Home US New images of ‘devil comet’ are released ahead of its spectacular appearance in the night sky this month

New images of ‘devil comet’ are released ahead of its spectacular appearance in the night sky this month

0 comment
Astrophotographer Jan Erik Vallestad captured images of the swirling Devil's Comet

Stunning new images have been released of an “evil comet” the size of Manhattan.

The new images show that the giant ice ball hides a spiraling swirl of red, green and blue gas around its icy core.

The spirals, which resemble a yin-yang symbol, are caused by the comet ejecting streams of cryomagma as it rotates and as it completes a full rotation in two weeks, the ice jets are twisted into the swirls visible in the images.

Stargazers will be able to see the comet with the naked eye by the end of March and during the April 8 solar eclipse – along the 185-mile stretch from Maine to Texas – if they are in areas far from city lights and have a clear view of the comet. night sky.

Astrophotographer Jan Erik Vallestad captured images of the swirling Devil's Comet

Astrophotographer Jan Erik Vallestad captured images of the swirling Devil’s Comet

The Devil's Comet, called P12/Pons-Brooks, appeared in July 2023 for the first time in 71 years

The Devil's Comet, called P12/Pons-Brooks, appeared in July 2023 for the first time in 71 years

The Devil’s Comet, called P12/Pons-Brooks, appeared in July 2023 for the first time in 71 years

Astrophotographer Jan Erik Vallestad captured the close-up images using specialized software to zoom in on the comet’s coma – a scientific term for a cloud of icy dust.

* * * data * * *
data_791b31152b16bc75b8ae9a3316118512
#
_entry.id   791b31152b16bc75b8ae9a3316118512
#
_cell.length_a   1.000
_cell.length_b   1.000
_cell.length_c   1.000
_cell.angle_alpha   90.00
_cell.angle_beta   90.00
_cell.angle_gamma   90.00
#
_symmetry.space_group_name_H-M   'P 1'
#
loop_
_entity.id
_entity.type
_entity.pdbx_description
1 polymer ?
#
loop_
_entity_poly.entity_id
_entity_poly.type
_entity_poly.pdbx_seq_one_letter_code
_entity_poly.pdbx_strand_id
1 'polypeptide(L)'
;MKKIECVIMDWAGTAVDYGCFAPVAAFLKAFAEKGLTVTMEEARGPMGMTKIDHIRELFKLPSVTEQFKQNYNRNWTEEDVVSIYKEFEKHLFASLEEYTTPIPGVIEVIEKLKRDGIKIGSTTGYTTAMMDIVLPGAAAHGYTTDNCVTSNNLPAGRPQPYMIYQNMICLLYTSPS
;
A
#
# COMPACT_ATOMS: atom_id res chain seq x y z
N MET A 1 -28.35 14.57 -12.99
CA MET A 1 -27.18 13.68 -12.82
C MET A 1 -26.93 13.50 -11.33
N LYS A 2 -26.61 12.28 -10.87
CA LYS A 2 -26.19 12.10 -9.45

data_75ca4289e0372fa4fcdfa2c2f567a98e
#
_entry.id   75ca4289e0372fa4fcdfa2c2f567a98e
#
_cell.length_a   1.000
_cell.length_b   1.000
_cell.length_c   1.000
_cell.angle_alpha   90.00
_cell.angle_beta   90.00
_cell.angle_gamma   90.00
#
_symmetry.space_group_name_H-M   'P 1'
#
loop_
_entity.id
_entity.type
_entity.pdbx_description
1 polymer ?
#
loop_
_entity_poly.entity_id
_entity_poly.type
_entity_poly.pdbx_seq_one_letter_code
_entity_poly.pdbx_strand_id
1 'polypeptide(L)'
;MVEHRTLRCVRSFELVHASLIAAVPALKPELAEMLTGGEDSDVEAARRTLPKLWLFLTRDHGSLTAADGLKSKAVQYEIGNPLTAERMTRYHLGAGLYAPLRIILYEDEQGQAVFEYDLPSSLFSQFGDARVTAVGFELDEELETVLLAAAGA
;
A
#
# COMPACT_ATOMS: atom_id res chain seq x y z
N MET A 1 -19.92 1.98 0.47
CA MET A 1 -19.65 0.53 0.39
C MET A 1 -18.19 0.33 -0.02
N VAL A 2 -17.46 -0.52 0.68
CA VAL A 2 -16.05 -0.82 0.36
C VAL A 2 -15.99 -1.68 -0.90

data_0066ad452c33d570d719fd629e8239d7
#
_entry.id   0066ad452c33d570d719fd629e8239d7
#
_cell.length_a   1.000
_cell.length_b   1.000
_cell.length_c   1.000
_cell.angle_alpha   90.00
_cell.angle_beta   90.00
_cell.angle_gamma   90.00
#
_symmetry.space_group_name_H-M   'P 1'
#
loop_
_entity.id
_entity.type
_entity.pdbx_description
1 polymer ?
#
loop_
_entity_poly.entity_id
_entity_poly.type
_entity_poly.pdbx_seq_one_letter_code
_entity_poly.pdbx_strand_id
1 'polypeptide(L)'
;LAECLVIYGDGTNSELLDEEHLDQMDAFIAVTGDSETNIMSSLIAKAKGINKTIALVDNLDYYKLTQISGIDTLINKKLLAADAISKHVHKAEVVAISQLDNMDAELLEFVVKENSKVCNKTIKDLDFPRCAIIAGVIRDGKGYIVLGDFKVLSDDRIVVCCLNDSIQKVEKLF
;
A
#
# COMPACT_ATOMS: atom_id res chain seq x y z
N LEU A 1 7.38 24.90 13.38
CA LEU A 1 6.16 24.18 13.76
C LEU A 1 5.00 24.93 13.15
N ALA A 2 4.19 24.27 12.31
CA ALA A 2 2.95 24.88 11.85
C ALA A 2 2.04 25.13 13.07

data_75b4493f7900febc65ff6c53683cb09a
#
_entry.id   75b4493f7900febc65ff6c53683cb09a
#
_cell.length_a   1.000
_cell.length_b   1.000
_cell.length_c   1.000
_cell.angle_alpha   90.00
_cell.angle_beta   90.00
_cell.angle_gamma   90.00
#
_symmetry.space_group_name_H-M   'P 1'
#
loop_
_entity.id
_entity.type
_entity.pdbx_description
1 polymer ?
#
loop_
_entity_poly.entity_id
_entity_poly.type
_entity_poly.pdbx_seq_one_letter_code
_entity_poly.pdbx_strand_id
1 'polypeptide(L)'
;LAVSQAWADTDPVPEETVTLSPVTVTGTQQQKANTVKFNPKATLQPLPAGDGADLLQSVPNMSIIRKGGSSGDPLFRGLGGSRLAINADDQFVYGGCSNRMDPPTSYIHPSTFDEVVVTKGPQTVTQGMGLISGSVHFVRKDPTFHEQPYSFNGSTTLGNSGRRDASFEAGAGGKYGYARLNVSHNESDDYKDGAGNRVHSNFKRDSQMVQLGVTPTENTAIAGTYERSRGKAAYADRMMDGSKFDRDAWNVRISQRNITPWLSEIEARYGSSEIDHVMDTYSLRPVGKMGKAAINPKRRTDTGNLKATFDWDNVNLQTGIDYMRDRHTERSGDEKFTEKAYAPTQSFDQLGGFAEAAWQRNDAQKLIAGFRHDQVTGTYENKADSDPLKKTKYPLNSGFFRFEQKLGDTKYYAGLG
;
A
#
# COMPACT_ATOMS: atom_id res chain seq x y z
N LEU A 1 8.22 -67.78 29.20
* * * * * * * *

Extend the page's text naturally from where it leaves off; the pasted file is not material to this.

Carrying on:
The comet, known as the “Devil’s Comet,” got its name last year when a photo captured it with a horseshoe shape at its crest, which resembled horns.

But recent images of Vallestad, taken from Norway, provide a much more detailed picture of Pons-Brooks as it gets closer to the sun.

He explained that most astronomers focus on the comet’s tail, which grows longer each night, but Vallestad decided to focus on the comet’s nucleus.

“I focused only on the core here, ignoring almost everything else,” Vallestad said, adding that many astronomers believe the comet’s explosions are a sign of cryovolcanic activity, “so this could be evidence extra of that.”

Astronomers may be able to see Comet Pons-Brooks with the naked eye during the April 8 solar eclipse.

Astronomers may be able to see Comet Pons-Brooks with the naked eye during the April 8 solar eclipse.

Astronomers may be able to see Comet Pons-Brooks with the naked eye during the April 8 solar eclipse.

The Devil's Comet got its name last year when a photo captured it with a horseshoe shape to its crest, resembling horns.

The Devil's Comet got its name last year when a photo captured it with a horseshoe shape to its crest, resembling horns.

The Devil’s Comet got its name last year when a photo captured it with a horseshoe shape to its crest, resembling horns.

The comet, named 12P/Pons-Brooks, is 10.5 miles wide and experiences periodic volcanic-like “eruptions” that make it shine 100 times brighter than usual as it gets closer to the sun.

Pons-Brooks can only be seen with a telescope, binoculars or through long exposure photography towards the constellation Pisces in the early evening.